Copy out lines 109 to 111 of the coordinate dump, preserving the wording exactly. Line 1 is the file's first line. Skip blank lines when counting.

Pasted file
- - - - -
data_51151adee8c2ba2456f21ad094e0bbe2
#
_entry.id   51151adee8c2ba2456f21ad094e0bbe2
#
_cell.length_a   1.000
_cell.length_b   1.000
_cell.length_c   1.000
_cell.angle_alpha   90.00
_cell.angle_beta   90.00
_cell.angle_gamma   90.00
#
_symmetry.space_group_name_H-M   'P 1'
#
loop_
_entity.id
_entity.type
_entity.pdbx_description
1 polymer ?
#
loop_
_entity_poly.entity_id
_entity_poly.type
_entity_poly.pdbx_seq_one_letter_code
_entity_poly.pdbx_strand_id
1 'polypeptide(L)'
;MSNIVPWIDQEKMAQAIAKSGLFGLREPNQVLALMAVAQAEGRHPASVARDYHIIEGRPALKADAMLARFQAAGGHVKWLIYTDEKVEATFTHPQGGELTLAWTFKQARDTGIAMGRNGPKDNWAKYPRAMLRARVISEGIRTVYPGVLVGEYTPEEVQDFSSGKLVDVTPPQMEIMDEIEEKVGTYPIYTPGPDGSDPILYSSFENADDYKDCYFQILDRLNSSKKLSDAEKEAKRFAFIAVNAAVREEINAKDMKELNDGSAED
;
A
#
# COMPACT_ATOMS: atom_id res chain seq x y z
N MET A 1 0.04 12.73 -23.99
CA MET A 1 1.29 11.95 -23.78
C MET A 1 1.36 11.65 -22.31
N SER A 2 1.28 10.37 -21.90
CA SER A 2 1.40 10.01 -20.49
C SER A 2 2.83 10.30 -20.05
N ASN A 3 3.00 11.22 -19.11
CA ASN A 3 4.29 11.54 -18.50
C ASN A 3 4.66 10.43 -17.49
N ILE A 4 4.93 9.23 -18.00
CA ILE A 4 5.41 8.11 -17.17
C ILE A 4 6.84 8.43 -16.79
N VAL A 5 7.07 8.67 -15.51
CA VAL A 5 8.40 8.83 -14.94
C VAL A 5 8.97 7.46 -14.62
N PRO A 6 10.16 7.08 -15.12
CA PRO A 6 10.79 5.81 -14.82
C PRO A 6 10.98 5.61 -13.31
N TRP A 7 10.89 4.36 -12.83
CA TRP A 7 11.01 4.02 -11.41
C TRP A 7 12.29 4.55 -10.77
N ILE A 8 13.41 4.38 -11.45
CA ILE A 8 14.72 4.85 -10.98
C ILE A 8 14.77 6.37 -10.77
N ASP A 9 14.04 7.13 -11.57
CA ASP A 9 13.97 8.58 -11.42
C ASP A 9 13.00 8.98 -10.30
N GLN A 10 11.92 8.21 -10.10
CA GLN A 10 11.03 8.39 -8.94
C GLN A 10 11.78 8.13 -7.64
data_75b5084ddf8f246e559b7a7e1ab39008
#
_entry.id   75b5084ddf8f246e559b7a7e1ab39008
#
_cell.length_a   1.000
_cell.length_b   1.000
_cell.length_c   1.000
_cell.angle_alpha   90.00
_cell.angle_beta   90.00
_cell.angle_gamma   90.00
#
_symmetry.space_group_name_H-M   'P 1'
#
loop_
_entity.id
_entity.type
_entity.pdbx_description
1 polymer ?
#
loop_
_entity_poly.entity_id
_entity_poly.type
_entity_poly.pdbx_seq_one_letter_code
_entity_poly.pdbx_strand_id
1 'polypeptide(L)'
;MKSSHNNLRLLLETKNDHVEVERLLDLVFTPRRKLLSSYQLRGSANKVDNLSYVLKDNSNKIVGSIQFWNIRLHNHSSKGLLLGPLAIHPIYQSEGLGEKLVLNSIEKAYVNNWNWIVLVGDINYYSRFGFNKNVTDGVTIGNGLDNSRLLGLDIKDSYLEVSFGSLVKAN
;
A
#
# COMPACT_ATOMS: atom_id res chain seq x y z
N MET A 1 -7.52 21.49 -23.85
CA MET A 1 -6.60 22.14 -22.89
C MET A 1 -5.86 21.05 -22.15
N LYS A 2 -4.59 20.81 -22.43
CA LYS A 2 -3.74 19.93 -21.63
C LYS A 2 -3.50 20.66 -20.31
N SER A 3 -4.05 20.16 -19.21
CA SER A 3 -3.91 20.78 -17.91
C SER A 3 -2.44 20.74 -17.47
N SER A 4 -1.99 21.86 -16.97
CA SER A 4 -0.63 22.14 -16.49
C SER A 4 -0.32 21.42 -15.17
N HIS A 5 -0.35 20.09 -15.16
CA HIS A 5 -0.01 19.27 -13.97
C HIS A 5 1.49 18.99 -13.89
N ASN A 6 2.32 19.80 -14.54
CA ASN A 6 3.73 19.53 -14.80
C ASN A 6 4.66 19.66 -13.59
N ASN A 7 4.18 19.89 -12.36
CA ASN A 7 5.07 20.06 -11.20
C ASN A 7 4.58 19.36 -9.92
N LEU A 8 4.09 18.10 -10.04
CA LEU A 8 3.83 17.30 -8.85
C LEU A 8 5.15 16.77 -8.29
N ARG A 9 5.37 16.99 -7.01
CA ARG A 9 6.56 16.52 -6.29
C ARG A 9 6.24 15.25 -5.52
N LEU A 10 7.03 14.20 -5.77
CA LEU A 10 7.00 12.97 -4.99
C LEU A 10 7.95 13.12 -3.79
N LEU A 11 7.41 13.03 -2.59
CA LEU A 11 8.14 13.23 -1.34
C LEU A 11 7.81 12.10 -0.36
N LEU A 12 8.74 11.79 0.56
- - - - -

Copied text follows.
N ASN A 7 4.18 19.89 -12.36
CA ASN A 7 5.07 20.06 -11.20
C ASN A 7 4.58 19.36 -9.92